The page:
Unlike the Federal Republic, by 1968 the German Democratic Republic’s penal code had de-criminalized homosexuality. But the “workers’ and farmers’ state” did not exactly welcome its gay and lesbian citizens with open arms; their sexuality was taboo and they were often marginalized from public life. The generation of gay men and women who had seen the war and were now trying to live lives of inconspicuous normality felt threatened by younger homosexuals who came out and demanded spaces in which to express themselves.
In this documentary by Jochen Hick
and Andreas Strohfeld
, thirteen moving biographies depict the private and political developments which led to opposition against the GDR’s state apparatus. The founders of East Berlin’s LGBT movement, the “terror lesbians” from Prenzlauer Berg, gay communists and church groups – they all wanted to change the system and hoped for a society in which they could be more open about their sexuality. When they began applying to leave the GDR, they became a problem and “Stasi Romeos” started schmoozing young gay men. Archive news footage and excerpts from old GDR newsreels illustrate the historical dimension of these individual biographies.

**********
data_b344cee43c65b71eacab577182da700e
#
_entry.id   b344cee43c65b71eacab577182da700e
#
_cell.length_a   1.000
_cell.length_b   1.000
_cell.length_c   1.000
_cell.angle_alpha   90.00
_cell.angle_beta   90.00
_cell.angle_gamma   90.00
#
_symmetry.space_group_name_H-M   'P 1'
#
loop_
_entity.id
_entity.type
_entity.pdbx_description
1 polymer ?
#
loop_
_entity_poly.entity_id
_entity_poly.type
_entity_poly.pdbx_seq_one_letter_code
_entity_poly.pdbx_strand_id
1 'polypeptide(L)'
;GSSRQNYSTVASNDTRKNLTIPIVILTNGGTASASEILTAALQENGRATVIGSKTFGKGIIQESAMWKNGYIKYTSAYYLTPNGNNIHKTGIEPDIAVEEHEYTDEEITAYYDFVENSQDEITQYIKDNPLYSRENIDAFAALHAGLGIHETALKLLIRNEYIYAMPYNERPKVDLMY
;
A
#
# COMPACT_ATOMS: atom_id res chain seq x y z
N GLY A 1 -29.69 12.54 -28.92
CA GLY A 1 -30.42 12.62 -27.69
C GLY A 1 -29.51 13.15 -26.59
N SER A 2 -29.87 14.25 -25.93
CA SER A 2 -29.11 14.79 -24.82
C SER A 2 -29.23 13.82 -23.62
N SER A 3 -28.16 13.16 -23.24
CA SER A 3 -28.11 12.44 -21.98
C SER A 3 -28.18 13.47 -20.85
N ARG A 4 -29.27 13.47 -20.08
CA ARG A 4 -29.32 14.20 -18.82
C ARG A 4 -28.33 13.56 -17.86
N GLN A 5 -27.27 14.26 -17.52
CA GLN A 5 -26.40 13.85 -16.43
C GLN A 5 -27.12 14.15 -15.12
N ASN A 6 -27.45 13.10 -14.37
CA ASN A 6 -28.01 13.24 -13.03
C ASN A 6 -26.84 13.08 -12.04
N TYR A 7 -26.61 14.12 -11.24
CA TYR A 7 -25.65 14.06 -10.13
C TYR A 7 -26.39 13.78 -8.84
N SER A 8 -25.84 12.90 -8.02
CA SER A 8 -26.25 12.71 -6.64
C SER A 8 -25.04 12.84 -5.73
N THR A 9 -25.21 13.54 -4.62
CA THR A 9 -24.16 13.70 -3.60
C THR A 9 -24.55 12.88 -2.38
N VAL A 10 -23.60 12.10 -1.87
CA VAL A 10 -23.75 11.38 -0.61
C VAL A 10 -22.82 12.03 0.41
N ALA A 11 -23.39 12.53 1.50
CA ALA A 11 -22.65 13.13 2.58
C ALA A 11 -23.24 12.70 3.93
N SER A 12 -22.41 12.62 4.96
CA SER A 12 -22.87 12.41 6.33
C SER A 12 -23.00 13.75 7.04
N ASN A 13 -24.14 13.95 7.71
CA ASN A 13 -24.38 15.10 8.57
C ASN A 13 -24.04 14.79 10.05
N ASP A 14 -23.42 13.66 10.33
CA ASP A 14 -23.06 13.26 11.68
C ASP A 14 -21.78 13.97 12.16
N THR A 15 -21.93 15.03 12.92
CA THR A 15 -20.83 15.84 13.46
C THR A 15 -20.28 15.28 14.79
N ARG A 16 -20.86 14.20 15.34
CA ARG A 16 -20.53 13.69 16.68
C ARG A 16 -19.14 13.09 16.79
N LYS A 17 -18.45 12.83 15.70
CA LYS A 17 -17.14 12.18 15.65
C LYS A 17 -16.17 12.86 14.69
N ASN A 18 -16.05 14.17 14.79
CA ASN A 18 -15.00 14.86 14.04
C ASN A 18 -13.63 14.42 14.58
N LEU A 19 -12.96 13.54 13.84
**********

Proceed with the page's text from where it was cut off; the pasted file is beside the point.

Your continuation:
Out in Ost-Berlin - Lesben und Schwule in der DDR
Germany, 2013, 98 minutes
Directed by Jochen Hick/Andreas Strohfeld
This event is part of the Goethe-Institut New York’s “Queer as German Folk” series, with which we celebrate the 50th anniversary of the Stonewall riots in 2019 as a milestone in the fight for gender diversity and equality.